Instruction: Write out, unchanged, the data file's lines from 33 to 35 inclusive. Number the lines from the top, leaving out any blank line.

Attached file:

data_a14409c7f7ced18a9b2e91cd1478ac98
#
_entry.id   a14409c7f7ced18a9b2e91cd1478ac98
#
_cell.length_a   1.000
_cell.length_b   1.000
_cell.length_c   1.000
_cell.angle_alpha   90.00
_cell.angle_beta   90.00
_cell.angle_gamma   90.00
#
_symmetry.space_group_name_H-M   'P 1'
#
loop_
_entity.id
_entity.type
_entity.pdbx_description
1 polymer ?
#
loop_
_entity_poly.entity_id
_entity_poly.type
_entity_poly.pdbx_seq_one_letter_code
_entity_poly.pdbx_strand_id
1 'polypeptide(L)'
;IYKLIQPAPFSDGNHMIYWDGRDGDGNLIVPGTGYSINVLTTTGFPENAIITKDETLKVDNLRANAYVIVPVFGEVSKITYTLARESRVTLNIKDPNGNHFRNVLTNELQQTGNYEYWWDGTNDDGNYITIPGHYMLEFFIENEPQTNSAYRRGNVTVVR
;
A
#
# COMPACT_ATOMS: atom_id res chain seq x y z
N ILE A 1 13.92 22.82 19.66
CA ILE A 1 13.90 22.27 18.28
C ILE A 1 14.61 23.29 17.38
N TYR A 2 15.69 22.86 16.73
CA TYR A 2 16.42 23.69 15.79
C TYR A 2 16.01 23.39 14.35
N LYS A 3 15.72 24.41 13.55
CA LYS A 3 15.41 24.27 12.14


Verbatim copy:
C ILE A 1 14.61 23.29 17.38
N TYR A 2 15.69 22.86 16.73
CA TYR A 2 16.42 23.69 15.79